Delaware News

Donated ladder truck boosts center's fire-training program

By ThisWeek Community News  • 

Rescuing someone from a burning building takes practice.

That's why students and teachers at the Delaware Area Career Center are excited about the newest addition to the school's firefighter-training program.

A ladder truck donated to the school by the Berkshire, Sunbury, Trenton and Galena Joint Fire District will become a training ground for teens and adults preparing for careers as firefighters.

The fire district donated the old vehicle, manufactured in 1984, to make way for a new ladder truck; the trucks usually are replaced after about 20 years of use.

The donated truck is too old to be used for real-life emergencies, but it's the perfect training apparatus, said fire instructor Dan Huffman.

Students will use the truck to practice operating the 100-foot ladder while wearing heavy fire gear, learn how to operate a hose from the raised platform and more.

In the fall, the truck also will be used during a "live burn" training session, in which students will practice putting out a real fire.

"Now we get to practice with one instead of just talking about it," Huffman said.

Previously, the program had to schedule time to use a local department's ladder truck for training purposes. Fire-training students are required to complete at least 16 hours of hands-on training before graduation.

The ladder truck joins the career center's fleet, which already includes three fire engines and a medic. Most high school programs have just a single fire engine, Huffman said.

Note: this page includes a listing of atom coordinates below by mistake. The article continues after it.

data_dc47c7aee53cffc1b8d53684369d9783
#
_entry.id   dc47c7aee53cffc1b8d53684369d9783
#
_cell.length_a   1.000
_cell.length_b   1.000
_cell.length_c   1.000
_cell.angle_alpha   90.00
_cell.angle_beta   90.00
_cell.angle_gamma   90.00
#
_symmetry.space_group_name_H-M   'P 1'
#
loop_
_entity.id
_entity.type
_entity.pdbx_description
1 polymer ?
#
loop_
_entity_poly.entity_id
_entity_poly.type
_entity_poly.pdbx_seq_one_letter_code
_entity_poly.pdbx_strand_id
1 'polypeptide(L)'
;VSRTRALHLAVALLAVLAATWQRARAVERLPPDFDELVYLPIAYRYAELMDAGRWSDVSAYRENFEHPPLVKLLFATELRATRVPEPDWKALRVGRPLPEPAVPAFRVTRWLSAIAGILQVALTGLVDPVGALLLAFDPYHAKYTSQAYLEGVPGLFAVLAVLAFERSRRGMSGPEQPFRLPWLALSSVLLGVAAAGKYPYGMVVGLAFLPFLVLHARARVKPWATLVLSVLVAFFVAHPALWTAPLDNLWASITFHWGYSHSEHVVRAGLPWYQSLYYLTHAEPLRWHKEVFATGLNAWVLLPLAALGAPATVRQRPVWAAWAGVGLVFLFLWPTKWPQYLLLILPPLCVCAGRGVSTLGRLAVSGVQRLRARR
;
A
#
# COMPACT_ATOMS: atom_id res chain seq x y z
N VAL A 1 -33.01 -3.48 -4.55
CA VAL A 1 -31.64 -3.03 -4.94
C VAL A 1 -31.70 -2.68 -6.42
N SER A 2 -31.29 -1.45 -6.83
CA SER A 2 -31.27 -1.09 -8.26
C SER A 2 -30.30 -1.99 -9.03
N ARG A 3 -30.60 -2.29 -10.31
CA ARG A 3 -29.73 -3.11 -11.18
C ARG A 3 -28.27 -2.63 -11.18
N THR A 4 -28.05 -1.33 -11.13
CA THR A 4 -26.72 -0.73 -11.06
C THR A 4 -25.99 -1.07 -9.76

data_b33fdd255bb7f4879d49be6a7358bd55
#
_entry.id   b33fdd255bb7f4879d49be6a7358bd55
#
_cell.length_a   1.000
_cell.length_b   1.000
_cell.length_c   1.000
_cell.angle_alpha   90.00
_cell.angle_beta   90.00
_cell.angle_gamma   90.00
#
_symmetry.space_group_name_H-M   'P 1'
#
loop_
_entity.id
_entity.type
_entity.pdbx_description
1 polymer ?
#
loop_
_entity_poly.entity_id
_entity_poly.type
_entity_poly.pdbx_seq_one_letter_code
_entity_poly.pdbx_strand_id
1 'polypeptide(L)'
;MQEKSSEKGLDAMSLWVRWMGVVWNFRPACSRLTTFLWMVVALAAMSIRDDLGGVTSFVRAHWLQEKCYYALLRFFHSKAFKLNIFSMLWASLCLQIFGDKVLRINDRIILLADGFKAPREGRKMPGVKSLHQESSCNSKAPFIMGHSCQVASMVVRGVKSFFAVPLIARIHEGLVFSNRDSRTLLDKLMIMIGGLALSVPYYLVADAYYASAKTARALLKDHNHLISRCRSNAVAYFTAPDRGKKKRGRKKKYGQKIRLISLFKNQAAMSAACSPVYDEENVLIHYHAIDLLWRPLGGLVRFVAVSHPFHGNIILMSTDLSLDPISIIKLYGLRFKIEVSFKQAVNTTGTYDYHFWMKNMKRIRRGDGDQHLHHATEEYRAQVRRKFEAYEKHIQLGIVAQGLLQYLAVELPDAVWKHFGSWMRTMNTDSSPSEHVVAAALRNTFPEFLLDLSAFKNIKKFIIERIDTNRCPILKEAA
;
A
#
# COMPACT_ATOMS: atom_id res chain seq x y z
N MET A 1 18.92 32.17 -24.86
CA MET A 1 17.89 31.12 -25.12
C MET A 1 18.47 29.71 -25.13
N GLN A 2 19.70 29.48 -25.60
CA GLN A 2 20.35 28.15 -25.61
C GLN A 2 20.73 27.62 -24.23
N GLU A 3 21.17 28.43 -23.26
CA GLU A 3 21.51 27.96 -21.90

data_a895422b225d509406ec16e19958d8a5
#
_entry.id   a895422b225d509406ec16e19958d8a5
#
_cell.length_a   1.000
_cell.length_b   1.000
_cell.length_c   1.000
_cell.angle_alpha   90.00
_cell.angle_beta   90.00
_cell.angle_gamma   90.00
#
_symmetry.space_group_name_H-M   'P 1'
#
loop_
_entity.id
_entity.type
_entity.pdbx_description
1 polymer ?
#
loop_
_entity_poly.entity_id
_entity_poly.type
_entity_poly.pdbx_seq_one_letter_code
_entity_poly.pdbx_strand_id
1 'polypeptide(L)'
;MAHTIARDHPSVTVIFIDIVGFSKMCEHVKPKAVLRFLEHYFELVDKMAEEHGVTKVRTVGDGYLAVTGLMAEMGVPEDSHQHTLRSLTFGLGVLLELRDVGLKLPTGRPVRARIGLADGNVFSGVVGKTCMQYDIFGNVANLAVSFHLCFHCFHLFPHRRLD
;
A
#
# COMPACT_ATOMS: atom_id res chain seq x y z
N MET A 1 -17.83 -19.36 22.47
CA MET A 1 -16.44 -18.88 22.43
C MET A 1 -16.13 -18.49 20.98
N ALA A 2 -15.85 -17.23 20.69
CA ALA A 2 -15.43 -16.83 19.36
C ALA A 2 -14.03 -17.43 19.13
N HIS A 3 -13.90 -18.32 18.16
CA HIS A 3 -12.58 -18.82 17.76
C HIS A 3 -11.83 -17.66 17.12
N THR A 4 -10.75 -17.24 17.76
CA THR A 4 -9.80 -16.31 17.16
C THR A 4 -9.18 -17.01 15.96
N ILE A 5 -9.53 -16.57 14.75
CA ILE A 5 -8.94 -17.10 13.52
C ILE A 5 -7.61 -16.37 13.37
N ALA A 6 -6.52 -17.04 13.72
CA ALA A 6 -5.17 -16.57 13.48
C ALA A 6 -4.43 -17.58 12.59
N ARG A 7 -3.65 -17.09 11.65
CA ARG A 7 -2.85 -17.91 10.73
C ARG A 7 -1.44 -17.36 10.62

"We have a regular firehouse here," he said, adding: "I don't think you can find any other high school training program with its own ladder truck. That's unheard of."

The truck also will be used in the career center's adult fire-training program.

BST&G Fire Chief Jeff Wilson said donating the truck -- instead of selling or scrapping it -- is an investment in the future of Delaware County.

Graduates of the center's program frequently go on to serve fire departments around the county, Wilson said. The BST&G Fire District itself currently employs six of those graduates.

"We thought it was best to move that truck on to a training facility that benefits the county," he said. "The idea is to pay it forward."

He added the truck is in good condition despite its age, and its aerial platform was certified for safety just last year.

BST&G's new ladder truck was delivered late last month.

Fire-training students at the career center aren't the only ones benefiting from a new practice vehicle.

Seniors Ben Applegate and Josh Cummins, students in the school's automotive program, recently used a loaned Ford car to practice fixing technical issues for a state competition.

Automotive teacher Mark McKinney said he planted bugs in the car's computer to help them train. They went on to finish seventh in the state contest, having qualified in local and regional rounds.

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